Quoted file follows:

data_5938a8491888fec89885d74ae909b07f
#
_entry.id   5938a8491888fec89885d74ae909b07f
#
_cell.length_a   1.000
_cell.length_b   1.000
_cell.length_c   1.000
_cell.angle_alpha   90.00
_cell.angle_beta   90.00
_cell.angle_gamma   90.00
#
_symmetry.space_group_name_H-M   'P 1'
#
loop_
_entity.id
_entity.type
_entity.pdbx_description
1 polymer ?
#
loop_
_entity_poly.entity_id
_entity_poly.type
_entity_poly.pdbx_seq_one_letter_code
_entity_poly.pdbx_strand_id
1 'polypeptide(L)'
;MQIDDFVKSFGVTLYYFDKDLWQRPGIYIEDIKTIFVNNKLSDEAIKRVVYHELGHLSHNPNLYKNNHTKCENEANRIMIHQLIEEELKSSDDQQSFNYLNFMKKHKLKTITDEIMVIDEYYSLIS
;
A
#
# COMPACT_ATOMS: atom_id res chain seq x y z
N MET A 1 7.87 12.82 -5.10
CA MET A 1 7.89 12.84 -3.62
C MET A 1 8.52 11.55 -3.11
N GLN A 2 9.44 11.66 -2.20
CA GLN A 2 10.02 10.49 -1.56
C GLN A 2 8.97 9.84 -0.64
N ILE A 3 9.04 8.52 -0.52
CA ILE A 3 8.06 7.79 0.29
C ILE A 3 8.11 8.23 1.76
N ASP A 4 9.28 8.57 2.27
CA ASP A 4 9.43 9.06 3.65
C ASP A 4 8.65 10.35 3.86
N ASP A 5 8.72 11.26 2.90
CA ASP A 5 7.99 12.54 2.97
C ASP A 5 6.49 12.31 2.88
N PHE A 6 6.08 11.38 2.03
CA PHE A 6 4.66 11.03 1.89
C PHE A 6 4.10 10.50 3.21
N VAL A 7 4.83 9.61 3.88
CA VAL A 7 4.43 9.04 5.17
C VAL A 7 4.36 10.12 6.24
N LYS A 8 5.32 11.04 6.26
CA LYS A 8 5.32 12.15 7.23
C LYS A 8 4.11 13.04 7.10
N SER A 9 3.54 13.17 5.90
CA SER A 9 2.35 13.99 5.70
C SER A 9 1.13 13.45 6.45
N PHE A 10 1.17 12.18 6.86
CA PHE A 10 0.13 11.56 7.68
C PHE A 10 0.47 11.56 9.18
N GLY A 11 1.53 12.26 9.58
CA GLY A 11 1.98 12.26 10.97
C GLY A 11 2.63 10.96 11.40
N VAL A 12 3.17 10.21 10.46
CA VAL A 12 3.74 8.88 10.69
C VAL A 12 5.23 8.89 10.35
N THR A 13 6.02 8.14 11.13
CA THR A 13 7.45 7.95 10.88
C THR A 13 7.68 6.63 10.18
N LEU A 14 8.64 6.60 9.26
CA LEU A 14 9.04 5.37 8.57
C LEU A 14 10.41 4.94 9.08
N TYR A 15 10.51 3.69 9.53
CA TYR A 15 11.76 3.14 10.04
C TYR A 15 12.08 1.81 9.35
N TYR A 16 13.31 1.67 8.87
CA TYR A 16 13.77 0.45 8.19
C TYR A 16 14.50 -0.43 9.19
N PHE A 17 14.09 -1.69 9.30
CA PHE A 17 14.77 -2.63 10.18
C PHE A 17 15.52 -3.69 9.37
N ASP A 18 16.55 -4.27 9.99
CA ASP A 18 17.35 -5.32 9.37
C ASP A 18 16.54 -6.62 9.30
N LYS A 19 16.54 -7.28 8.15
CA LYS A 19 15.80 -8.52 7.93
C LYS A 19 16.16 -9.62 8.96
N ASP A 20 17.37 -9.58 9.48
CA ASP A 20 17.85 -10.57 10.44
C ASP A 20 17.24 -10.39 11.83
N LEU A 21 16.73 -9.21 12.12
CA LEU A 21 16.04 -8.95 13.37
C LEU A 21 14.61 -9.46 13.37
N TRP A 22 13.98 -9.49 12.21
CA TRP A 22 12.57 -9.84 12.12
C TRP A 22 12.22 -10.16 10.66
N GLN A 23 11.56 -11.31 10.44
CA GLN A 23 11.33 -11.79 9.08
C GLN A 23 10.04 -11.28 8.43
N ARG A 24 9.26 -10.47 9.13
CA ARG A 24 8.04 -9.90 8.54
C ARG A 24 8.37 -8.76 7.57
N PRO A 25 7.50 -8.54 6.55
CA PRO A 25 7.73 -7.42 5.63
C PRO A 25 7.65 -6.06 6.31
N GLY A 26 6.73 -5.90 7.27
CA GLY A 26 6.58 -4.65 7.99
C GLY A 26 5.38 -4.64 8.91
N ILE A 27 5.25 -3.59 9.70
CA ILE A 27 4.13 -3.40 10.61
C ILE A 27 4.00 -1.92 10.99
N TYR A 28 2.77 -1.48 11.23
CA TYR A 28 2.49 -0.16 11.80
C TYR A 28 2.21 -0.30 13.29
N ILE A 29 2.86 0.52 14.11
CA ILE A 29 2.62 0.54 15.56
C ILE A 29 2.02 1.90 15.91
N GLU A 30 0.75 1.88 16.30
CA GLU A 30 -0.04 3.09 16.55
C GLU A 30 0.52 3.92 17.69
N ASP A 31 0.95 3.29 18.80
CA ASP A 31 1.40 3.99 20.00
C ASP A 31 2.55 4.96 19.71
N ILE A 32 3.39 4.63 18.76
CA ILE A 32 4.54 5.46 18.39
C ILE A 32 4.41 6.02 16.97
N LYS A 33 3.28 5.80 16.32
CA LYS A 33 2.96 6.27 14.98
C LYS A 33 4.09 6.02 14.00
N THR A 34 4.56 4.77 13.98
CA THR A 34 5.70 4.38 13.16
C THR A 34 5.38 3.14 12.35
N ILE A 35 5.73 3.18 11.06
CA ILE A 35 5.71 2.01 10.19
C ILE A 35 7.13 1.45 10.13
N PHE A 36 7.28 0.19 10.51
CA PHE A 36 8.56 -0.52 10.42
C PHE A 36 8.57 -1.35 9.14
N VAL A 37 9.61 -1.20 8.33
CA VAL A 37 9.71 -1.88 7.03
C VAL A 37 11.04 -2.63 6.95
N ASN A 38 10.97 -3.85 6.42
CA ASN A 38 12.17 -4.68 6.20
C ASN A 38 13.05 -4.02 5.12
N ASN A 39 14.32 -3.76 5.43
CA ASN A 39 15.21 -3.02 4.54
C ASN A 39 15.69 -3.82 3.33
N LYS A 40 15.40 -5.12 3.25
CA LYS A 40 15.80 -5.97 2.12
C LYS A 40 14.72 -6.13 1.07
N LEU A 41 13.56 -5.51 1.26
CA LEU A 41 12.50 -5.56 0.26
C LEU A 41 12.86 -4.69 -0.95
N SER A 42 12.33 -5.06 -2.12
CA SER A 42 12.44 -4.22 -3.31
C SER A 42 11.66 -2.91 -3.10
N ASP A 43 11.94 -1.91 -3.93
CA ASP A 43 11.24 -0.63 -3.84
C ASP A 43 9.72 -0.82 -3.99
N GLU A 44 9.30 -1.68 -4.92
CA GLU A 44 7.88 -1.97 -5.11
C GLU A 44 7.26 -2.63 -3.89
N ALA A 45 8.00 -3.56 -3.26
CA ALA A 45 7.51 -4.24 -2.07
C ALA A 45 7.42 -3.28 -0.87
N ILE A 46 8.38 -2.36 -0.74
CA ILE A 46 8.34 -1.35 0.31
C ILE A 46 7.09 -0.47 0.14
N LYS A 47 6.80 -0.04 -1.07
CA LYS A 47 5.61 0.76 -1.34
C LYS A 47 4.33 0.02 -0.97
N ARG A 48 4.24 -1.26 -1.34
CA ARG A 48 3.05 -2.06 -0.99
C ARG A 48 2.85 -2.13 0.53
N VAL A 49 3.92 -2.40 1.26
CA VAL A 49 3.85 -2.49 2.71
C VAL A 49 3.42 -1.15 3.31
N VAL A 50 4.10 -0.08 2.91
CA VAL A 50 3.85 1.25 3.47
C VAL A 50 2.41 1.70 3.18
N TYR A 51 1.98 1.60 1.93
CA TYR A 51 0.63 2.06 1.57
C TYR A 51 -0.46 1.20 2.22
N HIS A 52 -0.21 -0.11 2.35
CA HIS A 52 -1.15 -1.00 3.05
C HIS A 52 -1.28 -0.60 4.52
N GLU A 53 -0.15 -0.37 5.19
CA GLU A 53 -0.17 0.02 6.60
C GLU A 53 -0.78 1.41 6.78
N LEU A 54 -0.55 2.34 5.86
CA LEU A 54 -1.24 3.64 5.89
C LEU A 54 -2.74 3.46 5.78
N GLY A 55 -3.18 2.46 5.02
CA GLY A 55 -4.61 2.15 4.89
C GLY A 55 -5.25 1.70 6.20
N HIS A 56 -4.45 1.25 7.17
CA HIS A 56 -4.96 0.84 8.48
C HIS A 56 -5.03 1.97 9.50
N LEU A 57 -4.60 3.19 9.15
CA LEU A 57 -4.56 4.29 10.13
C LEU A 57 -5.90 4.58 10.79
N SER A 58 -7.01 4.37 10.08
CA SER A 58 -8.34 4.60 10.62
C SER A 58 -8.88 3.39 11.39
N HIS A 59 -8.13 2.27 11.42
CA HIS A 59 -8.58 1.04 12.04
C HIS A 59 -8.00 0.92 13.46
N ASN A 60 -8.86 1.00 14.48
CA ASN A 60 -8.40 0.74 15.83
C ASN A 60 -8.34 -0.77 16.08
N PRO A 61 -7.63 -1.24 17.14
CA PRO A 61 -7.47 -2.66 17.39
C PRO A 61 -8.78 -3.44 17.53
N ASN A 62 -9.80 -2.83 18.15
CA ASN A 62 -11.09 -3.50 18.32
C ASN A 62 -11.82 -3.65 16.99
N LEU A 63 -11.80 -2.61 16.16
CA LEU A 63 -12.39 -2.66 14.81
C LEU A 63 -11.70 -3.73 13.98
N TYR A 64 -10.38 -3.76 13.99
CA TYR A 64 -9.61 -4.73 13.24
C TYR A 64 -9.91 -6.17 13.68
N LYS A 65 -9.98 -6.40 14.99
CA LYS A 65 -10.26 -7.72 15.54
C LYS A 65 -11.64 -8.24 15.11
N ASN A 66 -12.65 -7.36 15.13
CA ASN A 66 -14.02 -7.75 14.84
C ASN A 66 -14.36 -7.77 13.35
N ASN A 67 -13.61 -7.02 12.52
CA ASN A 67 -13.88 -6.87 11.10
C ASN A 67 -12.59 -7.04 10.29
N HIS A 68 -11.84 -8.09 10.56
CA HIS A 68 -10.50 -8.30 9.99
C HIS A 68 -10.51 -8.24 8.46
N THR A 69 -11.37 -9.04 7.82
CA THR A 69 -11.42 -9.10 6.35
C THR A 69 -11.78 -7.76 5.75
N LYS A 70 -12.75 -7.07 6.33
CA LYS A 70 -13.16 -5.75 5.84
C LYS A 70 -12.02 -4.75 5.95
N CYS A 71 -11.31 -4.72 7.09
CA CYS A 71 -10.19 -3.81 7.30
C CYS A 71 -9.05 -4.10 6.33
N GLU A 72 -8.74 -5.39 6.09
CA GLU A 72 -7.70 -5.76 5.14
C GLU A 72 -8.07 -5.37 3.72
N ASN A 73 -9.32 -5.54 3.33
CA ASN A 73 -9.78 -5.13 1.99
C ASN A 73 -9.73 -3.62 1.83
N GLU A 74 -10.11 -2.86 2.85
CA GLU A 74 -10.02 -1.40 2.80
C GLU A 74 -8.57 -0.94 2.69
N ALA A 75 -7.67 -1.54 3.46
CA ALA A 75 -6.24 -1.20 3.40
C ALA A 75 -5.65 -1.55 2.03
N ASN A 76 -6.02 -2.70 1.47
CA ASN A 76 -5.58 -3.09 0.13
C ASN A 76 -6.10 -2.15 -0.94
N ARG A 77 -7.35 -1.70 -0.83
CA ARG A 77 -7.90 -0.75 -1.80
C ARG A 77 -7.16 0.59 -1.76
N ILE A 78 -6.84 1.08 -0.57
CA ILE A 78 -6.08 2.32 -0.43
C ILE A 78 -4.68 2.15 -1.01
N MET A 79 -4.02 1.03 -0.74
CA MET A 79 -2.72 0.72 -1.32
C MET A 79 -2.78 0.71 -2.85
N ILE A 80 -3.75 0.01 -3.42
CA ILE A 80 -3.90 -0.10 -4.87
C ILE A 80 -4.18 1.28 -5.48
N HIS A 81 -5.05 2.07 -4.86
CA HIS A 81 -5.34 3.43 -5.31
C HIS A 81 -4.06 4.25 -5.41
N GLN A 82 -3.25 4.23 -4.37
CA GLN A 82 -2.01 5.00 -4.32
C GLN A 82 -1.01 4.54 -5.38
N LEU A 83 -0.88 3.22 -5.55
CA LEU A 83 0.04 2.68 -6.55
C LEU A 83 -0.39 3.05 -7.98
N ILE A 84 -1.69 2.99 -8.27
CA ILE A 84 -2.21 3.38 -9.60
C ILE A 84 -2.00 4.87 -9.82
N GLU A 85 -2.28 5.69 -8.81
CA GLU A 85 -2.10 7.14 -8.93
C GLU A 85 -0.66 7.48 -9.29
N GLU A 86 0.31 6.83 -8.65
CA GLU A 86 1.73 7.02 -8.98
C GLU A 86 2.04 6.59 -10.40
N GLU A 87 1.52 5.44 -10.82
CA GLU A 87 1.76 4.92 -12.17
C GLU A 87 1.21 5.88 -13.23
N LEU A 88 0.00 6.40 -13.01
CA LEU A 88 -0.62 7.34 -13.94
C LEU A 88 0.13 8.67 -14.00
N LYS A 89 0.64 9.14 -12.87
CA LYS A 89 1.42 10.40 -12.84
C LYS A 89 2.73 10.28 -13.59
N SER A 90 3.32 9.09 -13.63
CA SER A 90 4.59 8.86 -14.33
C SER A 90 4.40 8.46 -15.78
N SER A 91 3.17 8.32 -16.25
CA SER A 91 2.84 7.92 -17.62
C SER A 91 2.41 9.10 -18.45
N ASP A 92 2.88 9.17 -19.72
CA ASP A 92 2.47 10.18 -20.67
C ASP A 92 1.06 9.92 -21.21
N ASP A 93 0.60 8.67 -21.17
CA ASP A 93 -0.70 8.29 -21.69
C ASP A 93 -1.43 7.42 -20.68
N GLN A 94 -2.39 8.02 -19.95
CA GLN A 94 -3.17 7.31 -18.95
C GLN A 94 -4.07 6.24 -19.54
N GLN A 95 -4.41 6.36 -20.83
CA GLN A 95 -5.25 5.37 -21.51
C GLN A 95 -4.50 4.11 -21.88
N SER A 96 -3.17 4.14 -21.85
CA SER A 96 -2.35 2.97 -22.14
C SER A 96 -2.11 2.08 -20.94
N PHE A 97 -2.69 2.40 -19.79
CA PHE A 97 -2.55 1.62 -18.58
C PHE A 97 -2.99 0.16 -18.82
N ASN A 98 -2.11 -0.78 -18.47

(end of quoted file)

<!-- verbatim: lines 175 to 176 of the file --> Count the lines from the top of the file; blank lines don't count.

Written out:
N VAL A 49 3.92 -2.40 1.26
CA VAL A 49 3.85 -2.49 2.71